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Asthma

Asthma Caused By Allergies

Friday, March 16, 2012 - 17:15

Contributing Author: Guy Slowik FRCS

In some people, an asthma episode is brought on by an allergy to something in the environment. Allergies occur when the body reacts to common harmless substances that normally don't trigger a response in another person. These substances are called allergens.

In the person with allergic asthma, a flare-up of the airways can occur when the allergen is introduced to the body. At first, reactions may be very minor, barely noticeable. But repeated exposure gradually increases sensitivity.

In an allergic reaction, certain body cells release various chemicals. In an asthma attack brought on by an allergen, these chemicals irritate the already inflamed air passages and cause the reactions that make the airways narrow and breathing difficult.

Common things that can trigger allergic asthma include tiny particles in the air derived from:

House Dust Mites

House dust mites are extremely small organisms that live in dust and feed on skin cells that have been shed by people. Products of dust mites are a common cause of allergies. They look like very tiny insects but are actually distant cousins of spiders. House dust mites thrive in warm, damp climates and are commonly found in mattresses, pillows, bedding, carpets, and upholstered furniture.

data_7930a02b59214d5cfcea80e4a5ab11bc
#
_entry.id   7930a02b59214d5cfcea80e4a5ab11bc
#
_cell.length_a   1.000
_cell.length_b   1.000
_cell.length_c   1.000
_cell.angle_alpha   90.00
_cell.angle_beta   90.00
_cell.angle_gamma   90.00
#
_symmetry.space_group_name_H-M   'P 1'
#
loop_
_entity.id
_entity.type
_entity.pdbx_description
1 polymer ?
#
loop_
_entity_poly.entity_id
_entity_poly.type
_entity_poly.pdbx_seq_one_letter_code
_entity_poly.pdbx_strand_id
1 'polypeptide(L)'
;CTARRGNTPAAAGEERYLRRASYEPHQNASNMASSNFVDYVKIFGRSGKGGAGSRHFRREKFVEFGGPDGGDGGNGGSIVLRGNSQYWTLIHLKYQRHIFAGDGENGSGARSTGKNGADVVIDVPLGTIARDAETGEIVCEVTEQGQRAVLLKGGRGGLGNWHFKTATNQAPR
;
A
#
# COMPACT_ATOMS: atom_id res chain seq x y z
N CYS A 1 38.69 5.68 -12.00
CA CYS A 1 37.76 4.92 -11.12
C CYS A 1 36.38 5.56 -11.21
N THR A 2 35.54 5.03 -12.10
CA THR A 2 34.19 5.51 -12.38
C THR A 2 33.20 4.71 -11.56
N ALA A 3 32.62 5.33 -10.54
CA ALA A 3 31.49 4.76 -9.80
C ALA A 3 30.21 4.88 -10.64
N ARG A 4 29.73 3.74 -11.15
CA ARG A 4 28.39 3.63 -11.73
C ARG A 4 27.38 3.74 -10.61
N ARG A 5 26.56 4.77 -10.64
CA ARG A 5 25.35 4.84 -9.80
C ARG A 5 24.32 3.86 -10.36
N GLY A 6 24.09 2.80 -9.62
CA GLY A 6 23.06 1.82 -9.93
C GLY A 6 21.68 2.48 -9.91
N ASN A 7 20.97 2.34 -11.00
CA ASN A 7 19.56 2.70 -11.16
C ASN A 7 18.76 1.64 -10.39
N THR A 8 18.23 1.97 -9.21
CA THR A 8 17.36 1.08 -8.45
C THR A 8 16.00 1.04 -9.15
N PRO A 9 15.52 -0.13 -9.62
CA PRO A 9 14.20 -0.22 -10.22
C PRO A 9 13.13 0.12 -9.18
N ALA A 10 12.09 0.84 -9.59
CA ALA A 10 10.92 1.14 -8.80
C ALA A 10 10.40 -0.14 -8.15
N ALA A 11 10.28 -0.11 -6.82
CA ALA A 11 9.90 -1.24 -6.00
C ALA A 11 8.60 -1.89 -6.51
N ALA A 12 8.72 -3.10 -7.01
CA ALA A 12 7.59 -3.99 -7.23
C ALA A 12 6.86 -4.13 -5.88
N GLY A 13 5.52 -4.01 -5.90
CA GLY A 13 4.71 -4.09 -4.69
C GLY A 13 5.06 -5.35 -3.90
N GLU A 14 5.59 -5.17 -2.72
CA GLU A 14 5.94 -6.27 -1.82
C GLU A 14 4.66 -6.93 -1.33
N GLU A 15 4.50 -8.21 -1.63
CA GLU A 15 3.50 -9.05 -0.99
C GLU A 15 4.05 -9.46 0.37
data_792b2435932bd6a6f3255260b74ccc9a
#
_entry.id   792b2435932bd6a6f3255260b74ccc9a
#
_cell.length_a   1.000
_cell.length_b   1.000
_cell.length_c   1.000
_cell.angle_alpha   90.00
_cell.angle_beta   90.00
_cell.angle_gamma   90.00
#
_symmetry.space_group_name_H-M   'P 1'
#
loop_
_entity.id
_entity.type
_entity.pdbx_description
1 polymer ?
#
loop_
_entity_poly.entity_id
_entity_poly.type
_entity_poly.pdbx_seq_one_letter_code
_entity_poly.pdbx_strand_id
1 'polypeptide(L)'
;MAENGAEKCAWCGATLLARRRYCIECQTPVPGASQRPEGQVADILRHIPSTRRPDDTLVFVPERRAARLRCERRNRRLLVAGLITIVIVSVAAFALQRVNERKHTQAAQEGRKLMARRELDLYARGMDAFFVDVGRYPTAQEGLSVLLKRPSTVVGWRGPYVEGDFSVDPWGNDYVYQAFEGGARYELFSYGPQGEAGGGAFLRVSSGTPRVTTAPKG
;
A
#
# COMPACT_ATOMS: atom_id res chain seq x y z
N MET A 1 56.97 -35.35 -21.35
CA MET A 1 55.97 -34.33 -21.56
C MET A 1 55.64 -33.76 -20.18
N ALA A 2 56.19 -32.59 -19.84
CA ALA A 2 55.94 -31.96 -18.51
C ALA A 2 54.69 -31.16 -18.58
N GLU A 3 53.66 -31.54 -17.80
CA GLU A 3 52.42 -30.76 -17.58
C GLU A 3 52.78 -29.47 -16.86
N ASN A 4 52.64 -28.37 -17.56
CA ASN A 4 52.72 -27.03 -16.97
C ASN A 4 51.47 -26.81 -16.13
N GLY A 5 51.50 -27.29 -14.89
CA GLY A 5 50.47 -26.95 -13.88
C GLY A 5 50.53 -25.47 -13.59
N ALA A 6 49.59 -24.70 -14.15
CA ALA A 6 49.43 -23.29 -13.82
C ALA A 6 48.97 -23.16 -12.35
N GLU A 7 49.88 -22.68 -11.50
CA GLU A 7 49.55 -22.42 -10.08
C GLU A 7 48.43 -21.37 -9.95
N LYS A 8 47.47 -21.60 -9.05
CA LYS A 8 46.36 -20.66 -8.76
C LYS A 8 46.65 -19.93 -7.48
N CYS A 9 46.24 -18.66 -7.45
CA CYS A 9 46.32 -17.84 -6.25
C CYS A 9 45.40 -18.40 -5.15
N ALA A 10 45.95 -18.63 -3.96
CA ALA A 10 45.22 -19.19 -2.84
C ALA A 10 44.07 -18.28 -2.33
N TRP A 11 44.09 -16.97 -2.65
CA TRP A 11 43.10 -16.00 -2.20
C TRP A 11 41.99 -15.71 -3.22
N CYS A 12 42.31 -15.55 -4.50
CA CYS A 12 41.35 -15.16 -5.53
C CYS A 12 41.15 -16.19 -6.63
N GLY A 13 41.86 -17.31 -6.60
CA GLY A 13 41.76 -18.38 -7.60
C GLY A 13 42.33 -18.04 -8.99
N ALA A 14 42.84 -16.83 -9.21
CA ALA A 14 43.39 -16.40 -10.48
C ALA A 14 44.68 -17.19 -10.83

How-To Information

Ways to reduce exposure to dust mites:

Dust mites cannot be entirely avoided. But you should aim to lessen your exposure to them, particularly in the bedroom:

  • Put plastic zippered covers on mattresses and pillows.
  • In the bedroom, move out anything that collects dust (including the carpet if possible) and avoid upholstered furniture and clutter.
  • Wash all bedding each week in hot water (at least 130º F).
  • Linoleum, tile, and hardwood floors are best for minimizing both dust and dust mites.
  • If possible, try to have someone who does not have allergic asthma do the vacuuming when you are not in the bedroom.
  • Vacuuming will not get rid of mites, and in fact spreads them up into the air for several minutes before they settle again. Try to use a vacuum cleaner with a HEPA air filter (which stands for "high efficiency particle arresting") or a double-layer collecting bag.